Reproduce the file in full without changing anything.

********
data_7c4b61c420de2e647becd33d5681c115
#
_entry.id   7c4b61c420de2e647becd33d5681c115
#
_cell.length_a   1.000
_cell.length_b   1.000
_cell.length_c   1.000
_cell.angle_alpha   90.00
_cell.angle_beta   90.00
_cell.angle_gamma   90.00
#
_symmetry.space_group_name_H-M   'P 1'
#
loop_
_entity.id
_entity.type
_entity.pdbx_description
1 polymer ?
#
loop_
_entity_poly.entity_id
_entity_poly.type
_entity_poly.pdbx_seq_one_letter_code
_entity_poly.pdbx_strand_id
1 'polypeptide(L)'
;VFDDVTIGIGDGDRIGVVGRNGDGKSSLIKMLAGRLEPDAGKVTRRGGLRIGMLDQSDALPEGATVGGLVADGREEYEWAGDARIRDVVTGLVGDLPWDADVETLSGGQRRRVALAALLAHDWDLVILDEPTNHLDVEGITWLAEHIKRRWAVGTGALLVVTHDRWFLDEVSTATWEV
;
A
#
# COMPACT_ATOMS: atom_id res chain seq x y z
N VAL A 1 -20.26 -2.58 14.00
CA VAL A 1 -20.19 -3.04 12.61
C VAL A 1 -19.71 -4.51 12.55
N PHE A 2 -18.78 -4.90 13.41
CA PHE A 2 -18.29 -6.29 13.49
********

data_7c4b61c420de2e647becd33d5681c115
#
_entry.id   7c4b61c420de2e647becd33d5681c115
#
_cell.length_a   1.000
_cell.length_b   1.000
_cell.length_c   1.000
_cell.angle_alpha   90.00
_cell.angle_beta   90.00
_cell.angle_gamma   90.00
#
_symmetry.space_group_name_H-M   'P 1'
#
loop_
_entity.id
_entity.type
_entity.pdbx_description
1 polymer ?
#
loop_
_entity_poly.entity_id
_entity_poly.type
_entity_poly.pdbx_seq_one_letter_code
_entity_poly.pdbx_strand_id
1 'polypeptide(L)'
;VFDDVTIGIGDGDRIGVVGRNGDGKSSLIKMLAGRLEPDAGKVTRRGGLRIGMLDQSDALPEGATVGGLVADGREEYEWAGDARIRDVVTGLVGDLPWDADVETLSGGQRRRVALAALLAHDWDLVILDEPTNHLDVEGITWLAEHIKRRWAVGTGALLVVTHDRWFLDEVSTATWEV
;
A
#
# COMPACT_ATOMS: atom_id res chain seq x y z
N VAL A 1 -20.26 -2.58 14.00
CA VAL A 1 -20.19 -3.04 12.61
C VAL A 1 -19.71 -4.51 12.55
N PHE A 2 -18.78 -4.90 13.41
CA PHE A 2 -18.29 -6.29 13.49